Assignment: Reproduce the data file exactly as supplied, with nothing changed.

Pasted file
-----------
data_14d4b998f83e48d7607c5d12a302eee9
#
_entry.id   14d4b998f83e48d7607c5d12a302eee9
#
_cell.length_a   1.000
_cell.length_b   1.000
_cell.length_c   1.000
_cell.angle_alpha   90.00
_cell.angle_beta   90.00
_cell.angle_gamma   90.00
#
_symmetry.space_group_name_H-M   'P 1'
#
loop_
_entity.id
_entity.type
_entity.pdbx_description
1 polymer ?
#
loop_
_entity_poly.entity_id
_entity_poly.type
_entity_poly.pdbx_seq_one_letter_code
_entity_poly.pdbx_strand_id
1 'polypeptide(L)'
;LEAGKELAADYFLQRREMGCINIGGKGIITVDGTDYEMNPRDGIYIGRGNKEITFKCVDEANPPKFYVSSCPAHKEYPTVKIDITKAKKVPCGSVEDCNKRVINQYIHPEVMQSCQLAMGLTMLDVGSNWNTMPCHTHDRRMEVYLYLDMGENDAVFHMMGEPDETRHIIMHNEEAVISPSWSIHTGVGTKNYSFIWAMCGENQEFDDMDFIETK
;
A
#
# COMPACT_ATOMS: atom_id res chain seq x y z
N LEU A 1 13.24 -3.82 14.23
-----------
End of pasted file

data_14d4b998f83e48d7607c5d12a302eee9
#
_entry.id   14d4b998f83e48d7607c5d12a302eee9
#
_cell.length_a   1.000
_cell.length_b   1.000
_cell.length_c   1.000
_cell.angle_alpha   90.00
_cell.angle_beta   90.00
_cell.angle_gamma   90.00
#
_symmetry.space_group_name_H-M   'P 1'
#
loop_
_entity.id
_entity.type
_entity.pdbx_description
1 polymer ?
#
loop_
_entity_poly.entity_id
_entity_poly.type
_entity_poly.pdbx_seq_one_letter_code
_entity_poly.pdbx_strand_id
1 'polypeptide(L)'
;LEAGKELAADYFLQRREMGCINIGGKGIITVDGTDYEMNPRDGIYIGRGNKEITFKCVDEANPPKFYVSSCPAHKEYPTVKIDITKAKKVPCGSVEDCNKRVINQYIHPEVMQSCQLAMGLTMLDVGSNWNTMPCHTHDRRMEVYLYLDMGENDAVFHMMGEPDETRHIIMHNEEAVISPSWSIHTGVGTKNYSFIWAMCGENQEFDDMDFIETK
;
A
#
# COMPACT_ATOMS: atom_id res chain seq x y z
N LEU A 1 13.24 -3.82 14.23